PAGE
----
The whole story always sounded like a con job, because I was following the neighboring Pakistanis on Twitter during/after the raid, and their stories differed greatly from the official version. According to their reports, the Pakistani military’s cooperation was obvious. The NYT Magazine:
This sort of reception is nothing new for [Sy] Hersh. A Pentagon spokesman at the time of Abu Ghraib, Lawrence Di Rita, described one of his many (now unchallenged) articles for The New Yorker on the scandal as ‘‘the most hysterical piece of journalist malpractice I have ever observed.’’ Still, Hersh got worked up in some of the interviews he gave after the publication of the bin Laden piece. ‘‘I don’t care if you don’t like my story!’’ he told a public-radio host during one grilling. ‘‘I don’t care!’’ But with time, his petulance cooled into a kind of amusement. ‘‘High-camp’’ was one adjective he used to describe the administration’s version of the events.
At one point in our conversation, I reminded Hersh that I wasn’t going to offer a definitive judgment on what happened. I didn’t want to reinterview the administration officials who had already given their accounts of the events to other journalists. I saw this as more of a media story, a case study in how constructed narratives become accepted truth. This felt like a cop-out to him, as he explained in a long email the next day. He said that I was sidestepping the real issue, that I was ‘‘turning this into a ‘he-said, she-said’ dilemma,’’ instead of coming to my own conclusion about whose version was right. It was then that he introduced an even more disturbing notion: What if no one’s version could be trusted?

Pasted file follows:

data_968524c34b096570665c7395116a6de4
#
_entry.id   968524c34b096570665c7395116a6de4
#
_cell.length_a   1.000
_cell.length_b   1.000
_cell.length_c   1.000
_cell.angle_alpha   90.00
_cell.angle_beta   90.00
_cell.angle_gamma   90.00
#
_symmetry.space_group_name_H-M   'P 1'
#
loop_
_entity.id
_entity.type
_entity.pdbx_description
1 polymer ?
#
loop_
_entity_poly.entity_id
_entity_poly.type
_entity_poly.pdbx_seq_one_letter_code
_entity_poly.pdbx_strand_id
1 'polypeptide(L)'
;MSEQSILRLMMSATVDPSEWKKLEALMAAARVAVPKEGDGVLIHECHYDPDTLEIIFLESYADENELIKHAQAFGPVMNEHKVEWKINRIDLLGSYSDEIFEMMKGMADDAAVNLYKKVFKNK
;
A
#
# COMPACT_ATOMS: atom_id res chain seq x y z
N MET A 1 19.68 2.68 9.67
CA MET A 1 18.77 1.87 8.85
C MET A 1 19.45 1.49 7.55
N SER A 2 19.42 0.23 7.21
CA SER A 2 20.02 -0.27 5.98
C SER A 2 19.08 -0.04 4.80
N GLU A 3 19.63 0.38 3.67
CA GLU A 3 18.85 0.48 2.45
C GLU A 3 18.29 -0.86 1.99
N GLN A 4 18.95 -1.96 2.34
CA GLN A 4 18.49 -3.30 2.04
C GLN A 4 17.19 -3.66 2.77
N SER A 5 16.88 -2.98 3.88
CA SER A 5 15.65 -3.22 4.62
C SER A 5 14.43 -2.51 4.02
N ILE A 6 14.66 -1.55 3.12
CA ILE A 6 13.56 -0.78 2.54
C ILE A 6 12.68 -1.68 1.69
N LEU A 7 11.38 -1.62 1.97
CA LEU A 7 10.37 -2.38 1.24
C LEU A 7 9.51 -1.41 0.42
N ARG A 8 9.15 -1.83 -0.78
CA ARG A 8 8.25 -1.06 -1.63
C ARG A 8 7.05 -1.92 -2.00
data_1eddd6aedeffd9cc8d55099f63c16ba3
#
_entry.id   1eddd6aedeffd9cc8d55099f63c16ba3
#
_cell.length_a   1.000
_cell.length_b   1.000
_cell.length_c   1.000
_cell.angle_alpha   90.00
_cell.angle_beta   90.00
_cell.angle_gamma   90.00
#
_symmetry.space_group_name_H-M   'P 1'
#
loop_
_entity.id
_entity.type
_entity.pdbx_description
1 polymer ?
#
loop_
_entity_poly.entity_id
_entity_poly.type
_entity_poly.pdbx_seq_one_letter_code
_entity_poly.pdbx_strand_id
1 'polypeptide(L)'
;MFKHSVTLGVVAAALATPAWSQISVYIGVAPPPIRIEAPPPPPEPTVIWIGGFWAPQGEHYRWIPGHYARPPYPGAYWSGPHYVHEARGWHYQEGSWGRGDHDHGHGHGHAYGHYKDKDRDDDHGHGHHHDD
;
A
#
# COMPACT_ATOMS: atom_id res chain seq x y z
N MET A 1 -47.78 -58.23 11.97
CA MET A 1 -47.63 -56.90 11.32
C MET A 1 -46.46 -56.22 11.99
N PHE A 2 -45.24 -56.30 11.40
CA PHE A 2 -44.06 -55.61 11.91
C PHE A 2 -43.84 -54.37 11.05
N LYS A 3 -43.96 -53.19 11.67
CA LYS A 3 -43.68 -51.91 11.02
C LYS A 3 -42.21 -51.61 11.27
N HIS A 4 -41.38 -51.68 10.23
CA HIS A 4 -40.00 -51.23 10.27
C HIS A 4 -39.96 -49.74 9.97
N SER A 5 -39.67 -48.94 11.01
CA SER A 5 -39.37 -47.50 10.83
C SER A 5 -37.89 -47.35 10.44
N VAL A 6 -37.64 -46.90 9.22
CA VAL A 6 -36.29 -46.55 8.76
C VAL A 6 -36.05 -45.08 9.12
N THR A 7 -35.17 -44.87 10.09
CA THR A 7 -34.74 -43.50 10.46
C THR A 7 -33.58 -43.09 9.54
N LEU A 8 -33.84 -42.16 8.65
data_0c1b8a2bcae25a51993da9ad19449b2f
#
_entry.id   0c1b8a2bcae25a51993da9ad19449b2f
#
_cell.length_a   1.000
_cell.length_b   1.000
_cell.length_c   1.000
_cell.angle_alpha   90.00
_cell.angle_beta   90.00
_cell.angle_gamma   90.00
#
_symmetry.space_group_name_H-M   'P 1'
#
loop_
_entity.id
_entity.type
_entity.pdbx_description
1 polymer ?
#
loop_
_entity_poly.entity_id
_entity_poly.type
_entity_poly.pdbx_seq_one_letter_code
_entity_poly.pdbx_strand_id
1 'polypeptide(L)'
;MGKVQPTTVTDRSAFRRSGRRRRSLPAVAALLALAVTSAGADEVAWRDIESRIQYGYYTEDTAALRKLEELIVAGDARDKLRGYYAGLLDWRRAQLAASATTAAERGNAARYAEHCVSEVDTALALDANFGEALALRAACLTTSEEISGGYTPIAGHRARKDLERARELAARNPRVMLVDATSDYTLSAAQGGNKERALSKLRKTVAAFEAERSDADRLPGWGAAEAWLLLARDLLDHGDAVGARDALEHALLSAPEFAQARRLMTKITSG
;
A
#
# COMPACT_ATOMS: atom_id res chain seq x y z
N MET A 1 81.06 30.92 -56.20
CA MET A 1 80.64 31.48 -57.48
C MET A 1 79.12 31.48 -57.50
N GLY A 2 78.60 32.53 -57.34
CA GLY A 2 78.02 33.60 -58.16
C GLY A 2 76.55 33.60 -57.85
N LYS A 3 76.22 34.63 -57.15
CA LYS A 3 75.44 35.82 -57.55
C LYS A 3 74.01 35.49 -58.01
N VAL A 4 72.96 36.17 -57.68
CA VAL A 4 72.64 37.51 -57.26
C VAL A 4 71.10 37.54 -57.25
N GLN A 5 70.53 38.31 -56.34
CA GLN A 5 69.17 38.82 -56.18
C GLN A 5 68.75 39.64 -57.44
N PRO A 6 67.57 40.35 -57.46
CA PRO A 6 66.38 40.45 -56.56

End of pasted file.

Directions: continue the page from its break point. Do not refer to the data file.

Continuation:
‘‘Of course there is no reason for you or any other journalist to take what was said to me by unnamed sources at face value,’’ Hersh wrote. ‘‘But it is my view that there also is no reason for journalists to take at face value what a White House or administration spokesman said on or off the record in the aftermath or during a crisis.’’
For those in and around the news business, the fact that Hersh’s report appeared in The London Review of Books and not The New Yorker, his usual outlet, was a story in its own right, one that hasn’t been told in full before. (Editors and reporters may not be as secretive as intelligence officials, but they like to keep a tight lid on their operational details, too.)
A week or so after the raid, Hersh called The New Yorker’s editor, David Remnick. In 2009, Hersh wrote a story for the magazine about the growing concern among U.S. officials that Pakistan’s large nuclear arsenal could fall into the hands of extremists inside the country’s military. Now he let Remnick know that two of his sources — one in Pakistan, the other in Washington — were telling him something else: The administration was lying about the bin Laden operation.
Go read it all, it’s really interesting.